Thanksgiving is next Thursday (a week away) and my mind is still thinking it’s August. Time truly is relative and definitely moves at different speeds, at different times. So much has happened over the past 6 months, that were I to write it all out, no one would believe me.
One of the topics on that list is Rudi’s feet. Suffice it to say that after a disappointing Summer, thinking I would be able to back Rudi, I am now the one doing his feet myself, and I might, perhaps, be able to back him next Spring or Summer (but the jury is still out on that).
I do agree with Napoleon Hill (of “Think and Grow Rich” fame), that every adversity brings with it the seed of an equal or greater opportunity. And so it is, with Rudi’s feet. The program I had been following ended up causing more issues (abscesses in both front feet, vet calls, more pain for Rudi), instead of creating solutions. But I guess I needed that extreme situation in order to step up to the plate and be willing to take over the care myself.
I am learning, through reading Pam Grout’s amazing series of books, E Cubed and E Squared, to look at everything which transpires in every day, and say “Awesome!”.
being able to respond with “Awesome!” to everything which happens is certainly a new skill, and there is very little cultural support for this perspective, but I’m kind of used to functioning without cultural support, because of our business. (If you don’t know our business, we are on the cutting edge of food: we have encapsulated produce and vertical aeroponic gardens, so that people can get more produce easily). In my work, every day, I face the challenges of being on that cutting edge, and it apparently is a space where either I feel most comfortable or I am attracted to, because I am there with Rudi and his care and rehabilitation, too.
Currently, I am letting his feet grow in very different ways than we had been doing before. I’m not following any one system, but instead, reading and researching a variety of approaches and then applying what will apply, to his particular feet.
Fortunately, I have been able to spend quite a bit of time just training him, and this, too, is another seed of equal or greater opportunity: Frankly, I know myself. If he had been sounder sooner, I would have skipped a lot of this basic ground training, hopped right on him, and started training him under saddle the way I’ve always ridden and trained.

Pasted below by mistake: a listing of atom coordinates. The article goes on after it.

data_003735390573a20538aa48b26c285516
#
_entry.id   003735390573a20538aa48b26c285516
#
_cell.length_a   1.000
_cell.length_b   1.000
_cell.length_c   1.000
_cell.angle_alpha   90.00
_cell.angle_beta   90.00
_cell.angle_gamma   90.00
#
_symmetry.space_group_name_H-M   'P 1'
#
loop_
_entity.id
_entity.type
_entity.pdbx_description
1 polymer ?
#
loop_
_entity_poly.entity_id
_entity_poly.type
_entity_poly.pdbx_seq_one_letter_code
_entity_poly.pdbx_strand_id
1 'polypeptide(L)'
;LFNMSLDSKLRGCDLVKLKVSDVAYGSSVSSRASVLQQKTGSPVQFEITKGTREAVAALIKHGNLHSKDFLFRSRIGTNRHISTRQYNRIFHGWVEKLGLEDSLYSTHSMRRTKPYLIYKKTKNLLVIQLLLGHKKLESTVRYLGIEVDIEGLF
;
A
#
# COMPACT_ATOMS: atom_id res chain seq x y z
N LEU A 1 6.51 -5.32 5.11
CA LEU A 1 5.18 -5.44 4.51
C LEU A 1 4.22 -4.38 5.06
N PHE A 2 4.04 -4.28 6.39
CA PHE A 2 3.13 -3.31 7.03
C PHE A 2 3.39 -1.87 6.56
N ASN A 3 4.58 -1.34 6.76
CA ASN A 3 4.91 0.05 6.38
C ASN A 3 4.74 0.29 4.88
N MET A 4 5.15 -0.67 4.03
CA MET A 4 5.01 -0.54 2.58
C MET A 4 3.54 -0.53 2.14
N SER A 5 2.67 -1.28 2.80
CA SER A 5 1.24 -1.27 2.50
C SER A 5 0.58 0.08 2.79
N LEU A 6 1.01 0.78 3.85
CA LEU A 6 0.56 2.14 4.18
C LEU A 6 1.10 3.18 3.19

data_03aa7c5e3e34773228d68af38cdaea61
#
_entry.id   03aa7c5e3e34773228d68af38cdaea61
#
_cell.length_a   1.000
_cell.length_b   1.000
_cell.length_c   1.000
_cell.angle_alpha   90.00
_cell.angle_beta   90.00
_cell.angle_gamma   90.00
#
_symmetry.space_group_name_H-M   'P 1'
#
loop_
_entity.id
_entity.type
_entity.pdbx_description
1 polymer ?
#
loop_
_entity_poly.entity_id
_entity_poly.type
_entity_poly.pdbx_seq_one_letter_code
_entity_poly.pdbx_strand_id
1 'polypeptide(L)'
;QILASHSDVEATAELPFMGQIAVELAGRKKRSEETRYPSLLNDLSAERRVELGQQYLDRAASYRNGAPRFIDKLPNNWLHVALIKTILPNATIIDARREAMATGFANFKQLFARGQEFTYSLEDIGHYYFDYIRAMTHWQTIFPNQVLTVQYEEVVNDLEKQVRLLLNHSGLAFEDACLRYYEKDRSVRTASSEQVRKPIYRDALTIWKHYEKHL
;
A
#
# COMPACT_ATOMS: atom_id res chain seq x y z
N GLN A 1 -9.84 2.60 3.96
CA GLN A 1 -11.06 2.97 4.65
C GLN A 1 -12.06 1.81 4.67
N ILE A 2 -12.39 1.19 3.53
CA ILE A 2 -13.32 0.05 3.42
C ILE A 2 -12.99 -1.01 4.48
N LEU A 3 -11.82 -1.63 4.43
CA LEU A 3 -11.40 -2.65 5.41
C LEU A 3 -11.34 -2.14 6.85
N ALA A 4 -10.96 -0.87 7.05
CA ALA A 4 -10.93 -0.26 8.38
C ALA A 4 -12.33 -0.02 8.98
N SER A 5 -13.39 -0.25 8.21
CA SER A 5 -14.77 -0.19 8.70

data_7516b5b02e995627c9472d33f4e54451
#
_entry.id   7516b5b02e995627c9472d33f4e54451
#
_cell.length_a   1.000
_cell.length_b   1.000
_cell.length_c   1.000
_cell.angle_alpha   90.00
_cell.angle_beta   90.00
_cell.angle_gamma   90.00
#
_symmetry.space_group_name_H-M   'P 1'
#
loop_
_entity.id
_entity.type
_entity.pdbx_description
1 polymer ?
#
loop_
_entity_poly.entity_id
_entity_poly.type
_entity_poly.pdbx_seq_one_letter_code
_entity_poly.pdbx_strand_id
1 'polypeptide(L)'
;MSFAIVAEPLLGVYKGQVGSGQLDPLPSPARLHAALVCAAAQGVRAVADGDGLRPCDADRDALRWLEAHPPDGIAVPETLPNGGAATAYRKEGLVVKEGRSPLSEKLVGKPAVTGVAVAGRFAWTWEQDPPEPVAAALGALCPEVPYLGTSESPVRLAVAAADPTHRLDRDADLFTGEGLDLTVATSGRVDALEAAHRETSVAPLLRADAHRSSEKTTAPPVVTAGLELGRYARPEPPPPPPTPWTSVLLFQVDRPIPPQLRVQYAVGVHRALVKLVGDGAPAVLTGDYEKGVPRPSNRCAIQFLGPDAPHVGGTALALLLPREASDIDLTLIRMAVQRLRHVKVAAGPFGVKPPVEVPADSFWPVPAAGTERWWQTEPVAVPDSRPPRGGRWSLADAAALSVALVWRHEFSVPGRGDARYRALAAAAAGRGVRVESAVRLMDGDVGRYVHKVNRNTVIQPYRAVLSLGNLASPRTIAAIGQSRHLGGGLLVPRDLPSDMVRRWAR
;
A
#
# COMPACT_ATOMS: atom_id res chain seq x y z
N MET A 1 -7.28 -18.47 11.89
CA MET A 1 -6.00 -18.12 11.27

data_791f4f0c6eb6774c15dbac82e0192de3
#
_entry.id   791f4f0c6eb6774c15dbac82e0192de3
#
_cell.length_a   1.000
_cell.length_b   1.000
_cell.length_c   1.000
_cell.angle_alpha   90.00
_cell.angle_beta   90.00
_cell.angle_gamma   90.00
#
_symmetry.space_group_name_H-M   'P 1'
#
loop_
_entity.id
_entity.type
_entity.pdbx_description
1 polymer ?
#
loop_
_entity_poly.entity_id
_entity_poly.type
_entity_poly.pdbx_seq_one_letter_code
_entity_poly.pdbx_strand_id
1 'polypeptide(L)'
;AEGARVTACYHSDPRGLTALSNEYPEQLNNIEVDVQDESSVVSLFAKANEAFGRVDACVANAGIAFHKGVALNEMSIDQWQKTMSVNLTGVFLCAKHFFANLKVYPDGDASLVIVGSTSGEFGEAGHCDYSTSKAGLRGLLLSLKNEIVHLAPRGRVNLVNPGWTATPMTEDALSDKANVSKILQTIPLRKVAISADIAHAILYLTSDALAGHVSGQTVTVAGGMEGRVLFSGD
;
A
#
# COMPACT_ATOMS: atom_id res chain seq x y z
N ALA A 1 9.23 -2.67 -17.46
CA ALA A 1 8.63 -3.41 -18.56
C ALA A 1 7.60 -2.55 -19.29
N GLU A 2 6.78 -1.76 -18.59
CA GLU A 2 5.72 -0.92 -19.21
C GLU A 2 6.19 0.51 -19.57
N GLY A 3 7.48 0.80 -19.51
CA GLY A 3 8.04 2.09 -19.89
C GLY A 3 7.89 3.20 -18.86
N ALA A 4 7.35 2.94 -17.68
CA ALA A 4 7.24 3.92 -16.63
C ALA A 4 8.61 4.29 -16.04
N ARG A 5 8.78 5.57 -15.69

This time, I have been forced to wait out weeks, actually months, until some modicum of soundness has returned, and that has made me look for other things we could work on together. As a result, we’ve got a much better connection on the ground that I have ever had with any other horse, and it has shown me that much more should be established before I even consider climbing up on his back.
So this next few months will be spent developing my skills (and his) with in-hand work. Thanks to my former trainer, Peter, I’ve done a lot of in-hand work, but mostly using long lines. This time, I will be working up close, with a short line off of a cavesson. I have so many bridles, that I took one bridle to a shoe repair shop, with my old lunging cavesson (which never fit ANY horse well) and I’m having the hardware taken off of the lunging cavesson and put onto the bridle cavesson. That way, I will have the ability to use an outside rein while using the cavesson ring on the front of the bridle. It should allow things to be much lighter, and keep me from creating too many problems.
Rudi does understand the whole concept of training now, which is also very helpful. Rewards are a part of the deal for him, as they should be, but even without treats, he is into trying to figure out what we are doing on any given day. He likes to work, he likes to move, and he also is enjoying discovering that he is quite the athlete. Its going to be a great journey!